New York City Mayor Bill de Blasio announced that beginning September 13th (the first day of school), all city employees must provide proof of Covid-19 vaccination or be subjected to weekly Covid-19 tests. In advance of this, NYC is mandating 45,000 City workers and contractors in residential and congregate care settings by August 16th. Both of these recent mandates are in addition to the Health Worker COVID-Safe Requirement the Mayor announced last week, requiring NYC Health + Hospitals employees and those working in Department of Health and Mental Hygiene clinical settings to provide either a one-time verification of immunization, or weekly proof of a negative Covid-19 test by August 2nd.
Nearly five million NYC residents have received at least one dose of the vaccine, but the speed of inoculations has slowed. Two million adult New Yorkers are still unvaccinated and there is urgency to get those vaccination numbers up as the delta variant surges. Most of the municipal unions are not fully on board yet but that’s too damn bad. The department of education said around 60 percent of their employees are vaccinated, the police department is around an abysmal 43 percent, and fire department is around 55 percent. This new mandate should get the numbers up to more acceptable rates.
The mayor also called for the private sector to enact vaccine and test mandates at their offices, workplaces, stores, and restaurants. The more contagious Delta variant has changed the equation for employers. Kathryn Wylde, the president of the Partnership for New York City trade group, told DealBook (The New York Times) that about a quarter of companies surveyed by the group said they would require employees returning to the office to be vaccinated. The seven-day average of new cases in NYC rose to 837 on July 24. The positivity rate rose to 2.35 percent, up from below 1 percent earlier this month, although hospitalization and death counts remain low.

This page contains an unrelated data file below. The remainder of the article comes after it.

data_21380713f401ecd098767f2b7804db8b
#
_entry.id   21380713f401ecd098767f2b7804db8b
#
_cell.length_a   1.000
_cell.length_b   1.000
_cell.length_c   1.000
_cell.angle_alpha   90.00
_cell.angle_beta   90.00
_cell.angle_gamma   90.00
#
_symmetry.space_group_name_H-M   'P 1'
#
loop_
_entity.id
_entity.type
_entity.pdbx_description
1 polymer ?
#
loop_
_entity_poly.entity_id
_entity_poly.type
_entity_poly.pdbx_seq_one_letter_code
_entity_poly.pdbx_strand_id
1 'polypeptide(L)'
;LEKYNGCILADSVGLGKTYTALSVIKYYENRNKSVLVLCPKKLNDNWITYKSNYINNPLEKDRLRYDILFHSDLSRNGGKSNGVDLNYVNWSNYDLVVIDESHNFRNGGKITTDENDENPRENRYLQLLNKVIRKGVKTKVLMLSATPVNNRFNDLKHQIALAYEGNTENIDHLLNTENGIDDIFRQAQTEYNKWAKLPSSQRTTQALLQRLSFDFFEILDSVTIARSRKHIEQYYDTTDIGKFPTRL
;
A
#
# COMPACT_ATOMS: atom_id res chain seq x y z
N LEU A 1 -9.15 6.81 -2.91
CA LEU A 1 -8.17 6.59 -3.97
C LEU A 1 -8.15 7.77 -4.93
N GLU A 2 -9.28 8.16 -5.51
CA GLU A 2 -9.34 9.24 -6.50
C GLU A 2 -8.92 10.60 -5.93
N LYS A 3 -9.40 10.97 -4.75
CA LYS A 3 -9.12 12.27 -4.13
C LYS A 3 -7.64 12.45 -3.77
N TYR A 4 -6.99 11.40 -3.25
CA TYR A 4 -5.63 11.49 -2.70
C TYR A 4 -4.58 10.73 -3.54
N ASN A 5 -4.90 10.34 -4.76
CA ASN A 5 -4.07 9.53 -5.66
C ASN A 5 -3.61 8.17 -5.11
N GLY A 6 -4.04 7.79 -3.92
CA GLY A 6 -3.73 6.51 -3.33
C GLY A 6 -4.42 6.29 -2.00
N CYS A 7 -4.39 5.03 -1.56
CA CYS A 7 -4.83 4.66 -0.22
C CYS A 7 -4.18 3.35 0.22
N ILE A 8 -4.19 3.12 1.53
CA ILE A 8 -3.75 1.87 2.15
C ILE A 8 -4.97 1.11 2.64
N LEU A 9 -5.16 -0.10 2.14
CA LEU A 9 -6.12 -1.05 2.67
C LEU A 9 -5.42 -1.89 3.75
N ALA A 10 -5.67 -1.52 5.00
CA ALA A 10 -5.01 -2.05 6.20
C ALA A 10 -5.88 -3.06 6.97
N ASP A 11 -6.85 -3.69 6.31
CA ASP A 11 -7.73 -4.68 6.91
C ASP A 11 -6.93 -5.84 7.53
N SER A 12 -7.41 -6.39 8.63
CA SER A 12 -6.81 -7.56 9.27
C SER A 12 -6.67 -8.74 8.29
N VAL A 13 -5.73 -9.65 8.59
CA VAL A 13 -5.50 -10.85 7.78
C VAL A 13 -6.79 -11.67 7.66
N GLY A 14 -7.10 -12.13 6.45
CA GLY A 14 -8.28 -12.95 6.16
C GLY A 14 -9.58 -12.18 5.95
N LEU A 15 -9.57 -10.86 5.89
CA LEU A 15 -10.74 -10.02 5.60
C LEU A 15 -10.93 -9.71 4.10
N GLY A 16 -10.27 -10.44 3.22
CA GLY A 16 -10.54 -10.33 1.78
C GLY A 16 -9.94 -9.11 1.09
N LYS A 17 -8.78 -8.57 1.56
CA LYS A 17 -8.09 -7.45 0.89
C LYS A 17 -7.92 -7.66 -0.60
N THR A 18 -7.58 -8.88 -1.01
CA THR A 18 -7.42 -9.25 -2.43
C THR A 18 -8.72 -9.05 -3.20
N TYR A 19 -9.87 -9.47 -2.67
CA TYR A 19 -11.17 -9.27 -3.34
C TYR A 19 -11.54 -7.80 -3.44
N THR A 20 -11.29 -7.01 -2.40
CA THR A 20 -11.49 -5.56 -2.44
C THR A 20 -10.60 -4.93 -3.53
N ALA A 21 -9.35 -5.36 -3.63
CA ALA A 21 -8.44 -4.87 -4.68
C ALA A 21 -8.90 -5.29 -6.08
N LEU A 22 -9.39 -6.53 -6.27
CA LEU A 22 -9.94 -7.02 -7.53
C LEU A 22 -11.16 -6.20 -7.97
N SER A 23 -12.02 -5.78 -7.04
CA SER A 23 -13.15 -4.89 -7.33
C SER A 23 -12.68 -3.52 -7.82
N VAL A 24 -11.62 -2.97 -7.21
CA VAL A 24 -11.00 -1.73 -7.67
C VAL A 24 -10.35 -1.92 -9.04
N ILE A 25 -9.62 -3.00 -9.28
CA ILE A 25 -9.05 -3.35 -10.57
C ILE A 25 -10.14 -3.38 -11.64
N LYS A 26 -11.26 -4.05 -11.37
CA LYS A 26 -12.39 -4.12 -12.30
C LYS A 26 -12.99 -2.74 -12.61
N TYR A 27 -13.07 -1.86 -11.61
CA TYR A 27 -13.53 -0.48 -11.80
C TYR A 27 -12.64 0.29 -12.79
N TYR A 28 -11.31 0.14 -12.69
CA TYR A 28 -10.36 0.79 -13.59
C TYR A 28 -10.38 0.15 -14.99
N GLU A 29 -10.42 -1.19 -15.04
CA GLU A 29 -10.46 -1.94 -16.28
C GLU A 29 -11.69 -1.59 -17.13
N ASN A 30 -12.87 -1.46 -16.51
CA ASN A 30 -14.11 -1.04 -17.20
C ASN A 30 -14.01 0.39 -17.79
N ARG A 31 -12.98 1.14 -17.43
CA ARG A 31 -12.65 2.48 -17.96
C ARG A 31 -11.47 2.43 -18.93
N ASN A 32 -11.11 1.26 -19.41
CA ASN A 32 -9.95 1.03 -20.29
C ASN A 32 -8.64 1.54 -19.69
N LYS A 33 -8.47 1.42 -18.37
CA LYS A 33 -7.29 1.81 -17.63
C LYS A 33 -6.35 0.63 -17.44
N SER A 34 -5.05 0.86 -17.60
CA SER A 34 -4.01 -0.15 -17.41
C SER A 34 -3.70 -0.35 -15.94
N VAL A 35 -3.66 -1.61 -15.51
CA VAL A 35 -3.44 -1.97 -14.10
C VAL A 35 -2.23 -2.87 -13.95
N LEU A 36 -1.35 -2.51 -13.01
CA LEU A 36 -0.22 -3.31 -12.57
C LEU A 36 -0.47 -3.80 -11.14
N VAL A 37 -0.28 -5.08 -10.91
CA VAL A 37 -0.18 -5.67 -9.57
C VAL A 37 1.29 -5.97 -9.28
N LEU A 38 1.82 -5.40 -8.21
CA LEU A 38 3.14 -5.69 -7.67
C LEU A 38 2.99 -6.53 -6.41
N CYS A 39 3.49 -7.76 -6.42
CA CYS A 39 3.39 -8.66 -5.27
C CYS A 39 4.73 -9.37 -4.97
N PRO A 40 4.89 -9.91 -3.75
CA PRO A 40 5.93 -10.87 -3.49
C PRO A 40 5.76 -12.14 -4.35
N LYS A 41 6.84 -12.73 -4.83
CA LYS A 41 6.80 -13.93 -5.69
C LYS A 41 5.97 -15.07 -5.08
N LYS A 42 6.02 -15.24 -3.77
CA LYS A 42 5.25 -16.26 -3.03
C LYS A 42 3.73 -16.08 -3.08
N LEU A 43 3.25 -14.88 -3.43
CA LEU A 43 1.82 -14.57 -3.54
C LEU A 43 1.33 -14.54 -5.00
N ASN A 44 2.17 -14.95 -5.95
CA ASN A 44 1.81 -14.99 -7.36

Further, in a reversal from earlier this Spring, the Centers for Disease Control and Prevention CDC) is recommending that people vaccinated for the coronavirus resume wearing masks indoors in certain areas of the country. The vaccines remain effective against the worst outcomes of infection with the virus, including those involving the Delta variant but a rise in breakthrough cases and surging infections caused the CDC to change course on mask guidance.